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Note: All travel is subject to frequently-changing governmental restrictions—please check federal, state, and local advisories before scheduling trips.

We are well into the new Roaring Twenties, though those first few years of the decade didn’t really feel like much to roar about (thanks, pandemic). But now that travelers are preparing to roar again, what better place to kick off your 2020s travels than at a hotel that pays tribute to the same decade, but from a century ago. These ornate Art Deco properties conjure the inspired décor, experiences, and modern comforts of the 2020s, but with the distinct feel of the 1920s. That means you can channel your inner flapper, and still have all the technology necessary to capture it all on Instagram!

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Savoy London

Photo courtesy of The Savoy London

The Beaufort Bar at Savoy London has a decadent black and gold Great Gatsby vibe, but the whole environment at this classic London property will let you feel like you are stepping back in time, as the band plays the classics from the foyer next door while you sip your champagne from your velvet club chair.

The Spectator Hotel: Charleston

Photo courtesy of The Spectator

This hotel is great at mixing Art Deco style with a touch of southern charm, in a way that simultaneously conjures retro glamour and homespun style. The Spectator‘s lobby is outfitted with vintage furniture and abstract art pieces while The Bar, the hotel’s Prohibition-era inspired cocktail lounge, pours classic hand-crafted cocktails paired with Southern-inspired bites. Say hi to Daisy Buchanan, the hotel’s resident peacock found hidden in the corner.

The Breakers Palm Beach: Florida

Photo courtesy of The Breakers

While this timeless property first opened in 1896, it was rebuilt in 1926 after being ravaged by fire, and designed with full inspiration from the Italian Renaissance. Today, The Breakers remains the only large hotel in the U.S. over 100 year old and still under the same original family ownership (heirs of founder Henry Flagler). It thrives independently of any chain affiliation and boasts a timeless, retro-glamorous feel.

Fairmont Royal York: Toronto

The Fairmont Royal York has been around since 1929, and its decor pays tribute to the golden age of railway exploration. They’ve also been serving Afternoon Tea in the Library Bar since the beginning. It just so happens to be where the royal family stays when they’re in the city as well!

LondonHouse Chicago 

Photo courtesy of LondonHouse

This hotel, housed in the 1923 London Guarantee Building, has a design inspired by building’s 1920s, including ornate Art-Deco interiors. Keep your eyes peeled for the signature traits of the architectural style, like intricate geometric themes and even lighting resembling flappers’ beads. Don’t miss LondonHouse‘s Jazz Age-inspired bar on the 21st floor.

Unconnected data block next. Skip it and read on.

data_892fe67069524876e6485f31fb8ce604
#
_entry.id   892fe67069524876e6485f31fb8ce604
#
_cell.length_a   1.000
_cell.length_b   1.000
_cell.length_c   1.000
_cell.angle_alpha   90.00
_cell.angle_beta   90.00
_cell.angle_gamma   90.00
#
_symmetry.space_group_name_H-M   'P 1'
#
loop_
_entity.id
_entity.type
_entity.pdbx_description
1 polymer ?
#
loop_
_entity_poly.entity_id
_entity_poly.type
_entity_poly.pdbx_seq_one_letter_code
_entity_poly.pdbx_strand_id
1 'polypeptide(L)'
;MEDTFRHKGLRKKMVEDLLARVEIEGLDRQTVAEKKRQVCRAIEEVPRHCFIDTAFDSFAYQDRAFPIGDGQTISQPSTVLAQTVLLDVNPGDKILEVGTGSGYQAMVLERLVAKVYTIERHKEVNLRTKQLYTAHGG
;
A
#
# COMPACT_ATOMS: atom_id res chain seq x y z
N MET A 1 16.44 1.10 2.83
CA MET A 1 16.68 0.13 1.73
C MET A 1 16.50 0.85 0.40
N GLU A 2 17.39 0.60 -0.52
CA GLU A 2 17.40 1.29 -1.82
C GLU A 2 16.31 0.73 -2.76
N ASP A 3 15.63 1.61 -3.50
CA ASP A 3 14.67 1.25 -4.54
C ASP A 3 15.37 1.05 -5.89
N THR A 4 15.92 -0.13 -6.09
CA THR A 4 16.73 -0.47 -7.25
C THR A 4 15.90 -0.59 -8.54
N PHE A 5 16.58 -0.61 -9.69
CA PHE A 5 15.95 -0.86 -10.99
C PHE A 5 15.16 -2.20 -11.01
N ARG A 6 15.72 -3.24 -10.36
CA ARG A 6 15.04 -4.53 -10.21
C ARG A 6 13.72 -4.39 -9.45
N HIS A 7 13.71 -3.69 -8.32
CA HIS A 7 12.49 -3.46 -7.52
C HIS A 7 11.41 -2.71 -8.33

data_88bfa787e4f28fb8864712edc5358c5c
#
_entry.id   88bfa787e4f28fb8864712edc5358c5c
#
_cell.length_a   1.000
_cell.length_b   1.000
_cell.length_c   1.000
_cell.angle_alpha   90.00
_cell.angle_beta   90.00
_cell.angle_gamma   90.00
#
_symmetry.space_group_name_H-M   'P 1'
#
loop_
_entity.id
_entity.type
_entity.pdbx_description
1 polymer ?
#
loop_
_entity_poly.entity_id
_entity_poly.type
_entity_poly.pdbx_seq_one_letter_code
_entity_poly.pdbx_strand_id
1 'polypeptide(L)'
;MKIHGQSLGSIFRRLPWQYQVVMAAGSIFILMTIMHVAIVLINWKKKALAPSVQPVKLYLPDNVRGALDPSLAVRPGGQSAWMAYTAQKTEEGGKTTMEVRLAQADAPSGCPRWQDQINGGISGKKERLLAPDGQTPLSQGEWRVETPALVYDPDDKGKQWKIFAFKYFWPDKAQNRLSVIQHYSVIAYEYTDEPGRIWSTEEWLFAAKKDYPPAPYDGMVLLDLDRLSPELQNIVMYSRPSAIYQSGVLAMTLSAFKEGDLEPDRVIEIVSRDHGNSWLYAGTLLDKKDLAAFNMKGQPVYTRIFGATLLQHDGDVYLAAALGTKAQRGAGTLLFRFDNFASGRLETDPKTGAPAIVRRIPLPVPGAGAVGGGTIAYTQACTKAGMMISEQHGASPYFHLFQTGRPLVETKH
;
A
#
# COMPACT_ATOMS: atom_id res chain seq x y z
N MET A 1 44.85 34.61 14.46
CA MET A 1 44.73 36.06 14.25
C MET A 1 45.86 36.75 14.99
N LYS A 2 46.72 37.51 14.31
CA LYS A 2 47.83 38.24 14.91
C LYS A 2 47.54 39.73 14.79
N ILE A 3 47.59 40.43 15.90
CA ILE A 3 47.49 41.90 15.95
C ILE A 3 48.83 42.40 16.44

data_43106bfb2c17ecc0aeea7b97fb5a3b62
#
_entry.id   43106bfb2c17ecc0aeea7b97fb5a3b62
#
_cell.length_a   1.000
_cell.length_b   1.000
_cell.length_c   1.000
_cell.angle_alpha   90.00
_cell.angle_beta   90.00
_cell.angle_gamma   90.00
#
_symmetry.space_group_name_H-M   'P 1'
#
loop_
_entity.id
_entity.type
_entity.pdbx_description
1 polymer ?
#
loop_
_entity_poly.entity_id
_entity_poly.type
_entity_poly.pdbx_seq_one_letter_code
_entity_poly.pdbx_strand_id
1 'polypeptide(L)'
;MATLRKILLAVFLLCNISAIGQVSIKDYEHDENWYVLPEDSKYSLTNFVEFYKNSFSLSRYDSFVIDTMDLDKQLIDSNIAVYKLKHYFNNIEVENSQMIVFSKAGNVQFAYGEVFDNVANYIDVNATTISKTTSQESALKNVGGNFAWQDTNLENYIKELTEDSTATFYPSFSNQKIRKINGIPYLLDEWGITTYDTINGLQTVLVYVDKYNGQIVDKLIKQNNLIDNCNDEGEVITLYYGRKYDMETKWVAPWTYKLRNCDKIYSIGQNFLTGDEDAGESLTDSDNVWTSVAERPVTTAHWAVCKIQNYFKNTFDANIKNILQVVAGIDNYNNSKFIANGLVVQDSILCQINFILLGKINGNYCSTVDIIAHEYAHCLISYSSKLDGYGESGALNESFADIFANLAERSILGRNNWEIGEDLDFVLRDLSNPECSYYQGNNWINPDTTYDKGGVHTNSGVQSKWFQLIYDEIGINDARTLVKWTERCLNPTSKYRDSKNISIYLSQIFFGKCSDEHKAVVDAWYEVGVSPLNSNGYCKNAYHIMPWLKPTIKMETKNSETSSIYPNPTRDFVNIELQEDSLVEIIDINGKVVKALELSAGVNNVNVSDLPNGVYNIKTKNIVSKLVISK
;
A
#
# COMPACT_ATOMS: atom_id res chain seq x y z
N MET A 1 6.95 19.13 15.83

Seelbach Hilton Hotel: Louisville, KY

The Seelbach “Hilton” Hotel was built in downtown Louisville in 1905 by brothers Louis and Otto Seelbach, and has an old world feel with turn-of-the century Beaux-Arts Baroque architecture. It was this same hotel where F. Scott Fitzgerald met notorious bootlegger, George Remus during Prohibition; the meeting inspired the character Jay Gatsby from his 1925 novel The Great Gatsby. The most legendary gangster of the 1920’s, Al Capone, was said to have secret passageways out of the hotel for an easy escape when playing cards or illegally bootlegging. In 1907 after an initial expansion, the Rathskeller was added to the basement of the hotel. It even has a Bavarian-style cellar made of Rookwood Pottery and one of the only remaining ensembles of its kind.

The Fontaine: Kansas City, MO

The Fontaine is a top luxury boutique hotel in Kansas City, a town that flourished with illegal alcohol, bootleggers, and speakeasies in the 1920s. In celebration of the Roaring Twenties, Parker at The Fontaine even offers a twice weekly “Prohibition Nights” event that intertwines the speakeasy concept and a sophisticated ambiance where wets and dries can come together for a bees’ knees of a time.

InterContinental New York Barclay: NYC

Photo courtesy of The InterContinental

The Vanderbilt family funded this luxury Manhattan hotel,  which opened its doors in 1926. Originally planned as part of Grand Central Terminal’s design plan, it’s now a window into 1920s New York glamour with features like a Carrara marble grand staircase in the lobby and eagle medallion door plates for each guest room. Among its many notable former guests are movie greats from days of yore such as Bette Davis, Mary Pickford, and Marlon Brando.

Tagged: Canada, Chicago, Chicago, Europe, Florida, London, Midwest, Toronto

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Aly Walansky
Aly Walansky is a NY-based lifestyles writer.

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